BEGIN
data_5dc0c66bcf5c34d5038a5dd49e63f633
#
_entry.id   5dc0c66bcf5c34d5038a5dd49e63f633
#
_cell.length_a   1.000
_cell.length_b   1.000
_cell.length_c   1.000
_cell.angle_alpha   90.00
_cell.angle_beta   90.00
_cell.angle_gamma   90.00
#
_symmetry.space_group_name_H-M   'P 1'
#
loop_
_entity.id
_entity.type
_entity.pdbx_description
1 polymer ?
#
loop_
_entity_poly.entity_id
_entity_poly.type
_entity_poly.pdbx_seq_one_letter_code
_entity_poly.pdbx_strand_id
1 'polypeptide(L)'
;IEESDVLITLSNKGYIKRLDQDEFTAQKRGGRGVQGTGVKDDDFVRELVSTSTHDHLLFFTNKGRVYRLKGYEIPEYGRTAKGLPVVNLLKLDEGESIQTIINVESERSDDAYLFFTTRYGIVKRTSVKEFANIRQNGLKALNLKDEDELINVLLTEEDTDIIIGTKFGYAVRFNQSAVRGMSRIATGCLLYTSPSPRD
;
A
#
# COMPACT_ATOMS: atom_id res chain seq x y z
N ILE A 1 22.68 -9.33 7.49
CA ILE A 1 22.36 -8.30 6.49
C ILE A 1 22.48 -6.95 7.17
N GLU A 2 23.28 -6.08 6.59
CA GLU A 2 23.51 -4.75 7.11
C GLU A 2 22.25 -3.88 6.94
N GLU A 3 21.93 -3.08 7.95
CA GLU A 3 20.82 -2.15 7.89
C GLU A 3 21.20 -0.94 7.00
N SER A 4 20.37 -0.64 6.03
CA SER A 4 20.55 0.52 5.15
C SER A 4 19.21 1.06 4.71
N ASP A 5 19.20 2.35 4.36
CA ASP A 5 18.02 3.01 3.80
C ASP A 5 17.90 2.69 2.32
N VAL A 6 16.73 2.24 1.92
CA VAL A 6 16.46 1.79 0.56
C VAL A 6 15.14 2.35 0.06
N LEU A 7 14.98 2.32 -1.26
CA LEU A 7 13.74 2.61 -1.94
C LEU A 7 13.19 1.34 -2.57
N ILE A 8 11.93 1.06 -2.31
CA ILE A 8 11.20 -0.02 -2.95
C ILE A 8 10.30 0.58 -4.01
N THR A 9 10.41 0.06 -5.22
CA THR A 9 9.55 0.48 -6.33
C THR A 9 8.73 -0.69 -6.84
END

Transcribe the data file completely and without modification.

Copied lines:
data_5dc0c66bcf5c34d5038a5dd49e63f633
#
_entry.id   5dc0c66bcf5c34d5038a5dd49e63f633
#
_cell.length_a   1.000
_cell.length_b   1.000
_cell.length_c   1.000
_cell.angle_alpha   90.00
_cell.angle_beta   90.00
_cell.angle_gamma   90.00
#
_symmetry.space_group_name_H-M   'P 1'
#
loop_
_entity.id
_entity.type
_entity.pdbx_description
1 polymer ?
#
loop_
_entity_poly.entity_id
_entity_poly.type
_entity_poly.pdbx_seq_one_letter_code
_entity_poly.pdbx_strand_id
1 'polypeptide(L)'
;IEESDVLITLSNKGYIKRLDQDEFTAQKRGGRGVQGTGVKDDDFVRELVSTSTHDHLLFFTNKGRVYRLKGYEIPEYGRTAKGLPVVNLLKLDEGESIQTIINVESERSDDAYLFFTTRYGIVKRTSVKEFANIRQNGLKALNLKDEDELINVLLTEEDTDIIIGTKFGYAVRFNQSAVRGMSRIATGCLLYTSPSPRD
;
A
#
# COMPACT_ATOMS: atom_id res chain seq x y z
N ILE A 1 22.68 -9.33 7.49
CA ILE A 1 22.36 -8.30 6.49
C ILE A 1 22.48 -6.95 7.17
N GLU A 2 23.28 -6.08 6.59
CA GLU A 2 23.51 -4.75 7.11
C GLU A 2 22.25 -3.88 6.94
N GLU A 3 21.93 -3.08 7.95
CA GLU A 3 20.82 -2.15 7.89
C GLU A 3 21.20 -0.94 7.00
N SER A 4 20.37 -0.64 6.03
CA SER A 4 20.55 0.52 5.15
C SER A 4 19.21 1.06 4.71
N ASP A 5 19.20 2.35 4.36
CA ASP A 5 18.02 3.01 3.80
C ASP A 5 17.90 2.69 2.32
N VAL A 6 16.73 2.24 1.92
CA VAL A 6 16.46 1.79 0.56
C VAL A 6 15.14 2.35 0.06
N LEU A 7 14.98 2.32 -1.26
CA LEU A 7 13.74 2.61 -1.94
C LEU A 7 13.19 1.34 -2.57
N ILE A 8 11.93 1.06 -2.31
CA ILE A 8 11.20 -0.02 -2.95
C ILE A 8 10.30 0.58 -4.01
N THR A 9 10.41 0.06 -5.22
CA THR A 9 9.55 0.48 -6.33
C THR A 9 8.73 -0.69 -6.84